by Don Early and Aaron Martinez for Basin Life Magazine
WEDNESDAY, APRIL 3, 2019
House Democrats want the full Robert Mueller report now, not later. Today they said they are moving forward subpoena the Justice Department for special counsel Mueller’s full report, along with any underlying materials, after the Justice Department ignored Democrats’ deadline to deliver both to Congress on Tuesday.
The move puts Democrats on a collision course with the Trump administration and could set up a legal battle that reached the Supreme Court.
House Judiciary Committee Chairman Jerry Nadler hasn’t said when he might subpoena the Justice Department following the committee’s scheduled vote to give him the authority. In an interview today, Nadler said he plans to work with Attorney General William Barr to “minimize redactions” to the Mueller report, and would only issue a subpoena for the report itself “if necessary” following a conversation over how much of the report to release publicly.
In a letter to Barr yesterday, six top House Democratic chairs asked Barr to appear before Congress “as soon as possible” after he said he’d be available to testify about the report and his letter summarizing its conclusions in early May.
Last week, Barr — in a letter to lawmakers — said he hopes to release a redacted version of the nearly 400-page report by “mid-April” if not sooner. He is working with Mueller’s office to redact grand jury information, classified material, and anything that would compromise ongoing investigations and the privacy of “peripheral third parties.”
“Full release of the report to Congress is consistent with both congressional intent and the interests of the American public,” the House Democratic chairs wrote in their letter to Barr. “The American people have also consistently and overwhelmingly supported release of the full report.”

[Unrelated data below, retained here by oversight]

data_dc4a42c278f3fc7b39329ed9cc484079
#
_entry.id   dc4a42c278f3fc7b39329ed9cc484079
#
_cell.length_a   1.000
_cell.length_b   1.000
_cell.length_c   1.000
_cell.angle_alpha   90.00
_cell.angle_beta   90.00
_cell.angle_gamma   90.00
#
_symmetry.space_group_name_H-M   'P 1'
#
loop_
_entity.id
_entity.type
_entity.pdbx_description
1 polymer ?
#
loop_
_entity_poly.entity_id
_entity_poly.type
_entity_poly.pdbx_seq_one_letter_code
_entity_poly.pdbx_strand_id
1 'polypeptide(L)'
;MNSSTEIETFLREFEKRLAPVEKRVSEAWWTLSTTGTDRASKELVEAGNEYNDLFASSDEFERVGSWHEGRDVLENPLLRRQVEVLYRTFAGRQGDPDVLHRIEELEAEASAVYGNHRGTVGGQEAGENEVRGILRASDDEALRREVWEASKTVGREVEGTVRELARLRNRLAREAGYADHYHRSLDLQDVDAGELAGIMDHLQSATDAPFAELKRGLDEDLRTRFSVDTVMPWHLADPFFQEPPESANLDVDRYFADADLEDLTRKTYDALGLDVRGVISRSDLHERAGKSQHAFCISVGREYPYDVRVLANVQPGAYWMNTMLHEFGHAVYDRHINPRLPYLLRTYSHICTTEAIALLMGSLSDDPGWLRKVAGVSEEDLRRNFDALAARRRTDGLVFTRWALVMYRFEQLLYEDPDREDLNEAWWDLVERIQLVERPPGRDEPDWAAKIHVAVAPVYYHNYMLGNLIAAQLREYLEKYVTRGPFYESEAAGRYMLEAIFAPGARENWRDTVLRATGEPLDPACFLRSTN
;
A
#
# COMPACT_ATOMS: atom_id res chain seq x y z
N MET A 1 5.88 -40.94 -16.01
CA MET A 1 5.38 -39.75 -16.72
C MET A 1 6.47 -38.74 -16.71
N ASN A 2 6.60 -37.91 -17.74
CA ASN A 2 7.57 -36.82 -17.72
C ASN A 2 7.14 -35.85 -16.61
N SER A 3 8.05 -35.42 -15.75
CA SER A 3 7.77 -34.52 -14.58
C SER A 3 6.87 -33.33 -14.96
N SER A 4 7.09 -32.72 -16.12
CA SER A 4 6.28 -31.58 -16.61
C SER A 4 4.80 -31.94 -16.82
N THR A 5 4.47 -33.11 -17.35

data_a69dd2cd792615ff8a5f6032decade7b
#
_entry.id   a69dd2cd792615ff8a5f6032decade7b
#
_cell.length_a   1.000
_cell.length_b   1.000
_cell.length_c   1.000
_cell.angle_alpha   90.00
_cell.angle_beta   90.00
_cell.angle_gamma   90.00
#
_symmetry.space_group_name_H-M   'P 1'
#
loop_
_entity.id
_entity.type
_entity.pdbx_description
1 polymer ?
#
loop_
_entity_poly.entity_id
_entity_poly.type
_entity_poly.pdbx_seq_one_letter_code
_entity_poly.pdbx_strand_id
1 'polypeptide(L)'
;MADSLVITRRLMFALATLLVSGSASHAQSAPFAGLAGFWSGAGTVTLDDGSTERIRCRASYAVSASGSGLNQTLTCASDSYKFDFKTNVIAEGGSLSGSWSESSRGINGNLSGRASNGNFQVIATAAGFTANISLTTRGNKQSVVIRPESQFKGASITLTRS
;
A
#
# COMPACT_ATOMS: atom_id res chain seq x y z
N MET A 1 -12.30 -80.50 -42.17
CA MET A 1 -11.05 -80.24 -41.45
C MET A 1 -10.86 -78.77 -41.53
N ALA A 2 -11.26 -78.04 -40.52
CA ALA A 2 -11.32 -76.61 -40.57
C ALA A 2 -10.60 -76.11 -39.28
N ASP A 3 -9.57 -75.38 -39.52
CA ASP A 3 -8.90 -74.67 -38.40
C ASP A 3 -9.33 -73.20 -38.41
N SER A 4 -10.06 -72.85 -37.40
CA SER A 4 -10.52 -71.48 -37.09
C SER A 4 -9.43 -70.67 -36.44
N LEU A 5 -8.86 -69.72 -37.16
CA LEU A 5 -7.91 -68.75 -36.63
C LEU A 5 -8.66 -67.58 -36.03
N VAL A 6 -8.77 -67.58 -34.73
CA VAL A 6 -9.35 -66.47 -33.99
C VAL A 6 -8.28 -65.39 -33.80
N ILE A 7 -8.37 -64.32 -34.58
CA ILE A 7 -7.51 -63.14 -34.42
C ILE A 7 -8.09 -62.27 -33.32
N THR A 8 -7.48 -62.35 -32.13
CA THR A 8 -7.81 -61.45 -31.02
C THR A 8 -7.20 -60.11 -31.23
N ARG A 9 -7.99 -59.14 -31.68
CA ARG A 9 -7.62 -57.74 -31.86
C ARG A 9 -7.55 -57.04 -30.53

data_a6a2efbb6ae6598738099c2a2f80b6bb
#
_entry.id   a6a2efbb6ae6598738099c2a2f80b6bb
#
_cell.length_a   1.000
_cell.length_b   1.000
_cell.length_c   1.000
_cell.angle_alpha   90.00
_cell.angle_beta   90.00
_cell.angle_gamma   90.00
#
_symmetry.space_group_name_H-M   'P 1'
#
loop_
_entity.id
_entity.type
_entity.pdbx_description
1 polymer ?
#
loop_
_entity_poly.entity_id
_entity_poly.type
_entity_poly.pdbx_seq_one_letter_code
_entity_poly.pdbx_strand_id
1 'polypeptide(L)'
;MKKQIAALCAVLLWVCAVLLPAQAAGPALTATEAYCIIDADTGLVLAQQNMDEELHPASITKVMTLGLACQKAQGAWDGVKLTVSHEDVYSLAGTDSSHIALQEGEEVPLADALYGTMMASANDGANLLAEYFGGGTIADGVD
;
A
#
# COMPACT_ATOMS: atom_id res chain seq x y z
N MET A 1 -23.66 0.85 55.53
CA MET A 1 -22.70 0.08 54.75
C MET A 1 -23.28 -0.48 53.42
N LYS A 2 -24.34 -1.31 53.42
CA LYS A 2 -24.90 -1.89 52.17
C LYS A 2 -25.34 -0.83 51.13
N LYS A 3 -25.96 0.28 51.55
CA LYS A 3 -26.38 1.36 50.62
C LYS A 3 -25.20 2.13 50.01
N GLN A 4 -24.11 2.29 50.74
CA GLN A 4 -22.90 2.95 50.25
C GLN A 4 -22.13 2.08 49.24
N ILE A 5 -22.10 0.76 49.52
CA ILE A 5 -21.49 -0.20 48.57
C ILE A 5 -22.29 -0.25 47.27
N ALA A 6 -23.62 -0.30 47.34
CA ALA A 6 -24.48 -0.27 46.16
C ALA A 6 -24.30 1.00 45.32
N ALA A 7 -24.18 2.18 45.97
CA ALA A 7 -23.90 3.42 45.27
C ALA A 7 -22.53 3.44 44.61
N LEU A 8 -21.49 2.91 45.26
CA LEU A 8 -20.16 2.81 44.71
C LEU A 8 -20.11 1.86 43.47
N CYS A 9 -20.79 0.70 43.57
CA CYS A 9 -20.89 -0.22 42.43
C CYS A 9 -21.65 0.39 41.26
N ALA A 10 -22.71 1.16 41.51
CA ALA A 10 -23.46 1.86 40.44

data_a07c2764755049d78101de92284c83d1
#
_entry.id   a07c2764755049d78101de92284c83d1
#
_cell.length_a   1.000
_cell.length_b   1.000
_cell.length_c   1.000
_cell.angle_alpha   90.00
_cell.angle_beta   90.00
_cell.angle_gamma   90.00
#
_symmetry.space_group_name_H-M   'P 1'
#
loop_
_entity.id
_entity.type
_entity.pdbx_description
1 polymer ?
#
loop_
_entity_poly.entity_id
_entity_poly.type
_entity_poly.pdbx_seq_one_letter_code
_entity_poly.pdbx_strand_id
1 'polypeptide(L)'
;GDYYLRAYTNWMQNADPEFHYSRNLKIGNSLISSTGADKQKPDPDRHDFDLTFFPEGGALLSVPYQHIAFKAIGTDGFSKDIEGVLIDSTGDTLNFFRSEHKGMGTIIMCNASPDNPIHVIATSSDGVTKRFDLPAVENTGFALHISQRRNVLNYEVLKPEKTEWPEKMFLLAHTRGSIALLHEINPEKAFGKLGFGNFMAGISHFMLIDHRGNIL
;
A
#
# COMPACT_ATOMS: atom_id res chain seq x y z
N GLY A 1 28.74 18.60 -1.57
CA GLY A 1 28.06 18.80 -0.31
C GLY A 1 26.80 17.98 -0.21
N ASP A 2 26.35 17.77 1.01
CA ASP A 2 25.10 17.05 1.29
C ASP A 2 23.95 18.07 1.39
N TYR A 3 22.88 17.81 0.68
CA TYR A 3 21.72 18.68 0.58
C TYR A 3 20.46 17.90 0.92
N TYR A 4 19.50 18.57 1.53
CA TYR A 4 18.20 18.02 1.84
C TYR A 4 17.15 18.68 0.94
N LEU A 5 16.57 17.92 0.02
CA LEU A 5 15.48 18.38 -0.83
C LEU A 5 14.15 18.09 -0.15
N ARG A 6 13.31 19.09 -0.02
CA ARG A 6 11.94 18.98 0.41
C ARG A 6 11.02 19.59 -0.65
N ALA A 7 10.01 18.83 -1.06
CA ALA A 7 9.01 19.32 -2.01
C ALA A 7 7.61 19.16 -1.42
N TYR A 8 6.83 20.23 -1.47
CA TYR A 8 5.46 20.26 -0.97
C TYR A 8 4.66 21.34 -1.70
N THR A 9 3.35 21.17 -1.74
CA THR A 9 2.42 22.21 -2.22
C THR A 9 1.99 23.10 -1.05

While the White House has deferred to the attorney general on how much of the Mueller report to release, and the president has previously called for the release of the full report, Trump and senior White House officials have increasingly criticized Democrats’ demands for more information.
The suspect in the fatal shooting of Grammy-nominated rapper Nipsey Hussle was captured Tuesday afternoon just hours after the Los Angeles police chief stared into a bank of TV news cameras and asked the alleged killer to give up.
The suspect, Eric Holder, 29, was arrested in the L.A. suburb of Bellflower after police spotted him there and detained him without incident, officials said.
Police used surveillance video and social media posts by witnesses to help identify the 29-year-old Holder as the alleged gunman who shot Hussle and two other men on Sunday afternoon in front of the rapper’s clothing store in south Los Angeles.
Prior to his arrest, Moore described Holder as “a man who is a substantial risk to public safety and willing to use violence.”
Moore said that while Holder is believed to be in a gang and that Hussle was also involved in gangs as a youngster growing up in Los Angeles, the slaying stemmed more from a personal dispute between the two men.
“It appears to be a personal matter between the two of them,” said Moore, who declined to detail the specifics of the discord between the two men.
He said security cameras from nearby businesses captured the shooting as it unfolded around 3:20 p.m. on Sunday.
A stamp honoring singer Marvin Gaye is officially on sale. The stamp made its debut on what would have been the legend’s 80th birthday. The stamp features a portrait of Gaye, and the stamp sheet is designed to resemble a vintage 45 record sleeve.
This is part of the U.S. Postal Service’s “Music Icons” series. You can get one for yourself for 55 cents.